But Thomas (who was called the Twin), one of the twelve, was not with them when Jesus came. So the other disciples told him, “We have seen the Lord.” But he said to them, “Unless I see the mark of the nails in his hands, and put my finger in the mark of the nails and my hand in his side, I will not believe.”
A week later his disciples were again in the house, and Thomas was with them. Although the doors were shut, Jesus came and stood among them and said, “Peace be with you.” Then he said to Thomas, “Put your finger here and see my hands. Reach out your hand and put it in my side. Do not doubt but believe.” Thomas answered him, “My Lord and my God!” Jesus said to him, “Have you believed because you have seen me? Blessed are those who have not seen and yet have come to believe.”
When God first started making the world, it didn’t have trees and birds and dandelions. There was just deep darkness, the biggest kind of empty that you can imagine. Emptier than an empty bucket, or bathtub, or swimming pool. Emptier than a crater or even the Grand Canyon.
You know how empty a package of Oreos looks, when you’ve eaten the last one? The world was just like that. There weren’t even crumbs.
There was still God, though! God was moving like the wind, and then God started to call things into being: day and night, sky and sea, sun and moon and stars. All of it was good, maybe even better than a full package of Oreos. God made goldfish and gold finches, and giraffes and gazelles, and geckos and ginkgo trees.
The greatest thing God made, though, was people. People are created in God’s image, which means that we are made to be little pictures of what God is like: inventors, and carers, and givers, and protectors.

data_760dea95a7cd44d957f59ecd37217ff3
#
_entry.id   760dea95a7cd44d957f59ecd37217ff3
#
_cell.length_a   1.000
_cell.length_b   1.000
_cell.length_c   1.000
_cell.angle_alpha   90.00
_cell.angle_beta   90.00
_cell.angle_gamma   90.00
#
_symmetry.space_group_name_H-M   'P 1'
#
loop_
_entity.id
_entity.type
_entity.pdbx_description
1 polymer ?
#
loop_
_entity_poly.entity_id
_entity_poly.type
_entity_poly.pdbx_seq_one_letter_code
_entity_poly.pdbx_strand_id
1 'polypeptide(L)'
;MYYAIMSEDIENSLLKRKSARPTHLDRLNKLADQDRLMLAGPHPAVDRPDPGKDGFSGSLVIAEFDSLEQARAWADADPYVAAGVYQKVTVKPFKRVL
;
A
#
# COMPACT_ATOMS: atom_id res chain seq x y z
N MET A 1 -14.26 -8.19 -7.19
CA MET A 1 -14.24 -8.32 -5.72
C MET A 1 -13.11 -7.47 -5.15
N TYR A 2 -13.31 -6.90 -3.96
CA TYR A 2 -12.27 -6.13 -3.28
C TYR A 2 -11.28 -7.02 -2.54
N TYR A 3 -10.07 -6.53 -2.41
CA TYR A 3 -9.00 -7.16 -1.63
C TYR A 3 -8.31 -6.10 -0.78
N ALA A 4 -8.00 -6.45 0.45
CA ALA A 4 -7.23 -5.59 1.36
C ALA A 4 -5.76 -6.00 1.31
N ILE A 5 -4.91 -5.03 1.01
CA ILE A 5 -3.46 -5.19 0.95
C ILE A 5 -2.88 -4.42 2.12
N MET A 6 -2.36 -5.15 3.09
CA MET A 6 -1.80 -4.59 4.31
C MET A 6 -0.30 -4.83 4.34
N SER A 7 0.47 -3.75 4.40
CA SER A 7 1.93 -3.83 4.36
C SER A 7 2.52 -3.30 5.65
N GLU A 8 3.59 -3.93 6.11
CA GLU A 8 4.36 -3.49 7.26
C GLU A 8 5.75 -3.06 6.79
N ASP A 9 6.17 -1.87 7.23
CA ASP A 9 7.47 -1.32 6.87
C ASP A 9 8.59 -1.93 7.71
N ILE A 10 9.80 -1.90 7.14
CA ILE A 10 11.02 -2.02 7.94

God made the people come alive by breathing into them. That’s a funny thing for us to think about, right now, since we’re being so careful not to breathe on people. God’s breath does the opposite of making us sick, though. God’s breath is the breath of life.
Try sitting very quietly, right now, and breathing slowly. Breathe in… breathe out. Can you picture God molding clay into people and then breathing into it? Can you think of your own breath as a gift from God?
Every breath can remind you that God made you and loves us. Try it for yourself:
Breathe in, and when you do, think silently to yourself: I am loved. Use your breathing out to quietly say I choose love.
Can you try that a few times? Breathe in while thinking I am loved. Breathe out while saying I choose love.
If my breath is God’s breath, what kinds of words should I use it to say? Are those the words that I am choosing today?
Bible Project | Nepesh
Older children (and adults) may appreciate this short Bible Project video about the Hebrew word nepesh, which is typically translated as soul but means so much more than that. The English word usually refers to a non-material essence of a human that survives after death, but nephesh means something different. It is referring to humans as living, breathing, physical beings, or just to life itself. Prepare to be surprised at the biblical meaning of this fascinating word.
Nickel Creek | Doubting Thomas
Sermon: Doubting, Seeking, Following
This is a fascinating time, Friends, to have an anxiety disorder.
I had a doctor’s appointment on Friday, and it included the same panel of questions that I always hear. They’re questions like, “Do you feel like your world is unmanageable or chaotic,” and “How’s your appetite?” and “Are you sleeping well?” and “Have you experienced difficulty concentrating?”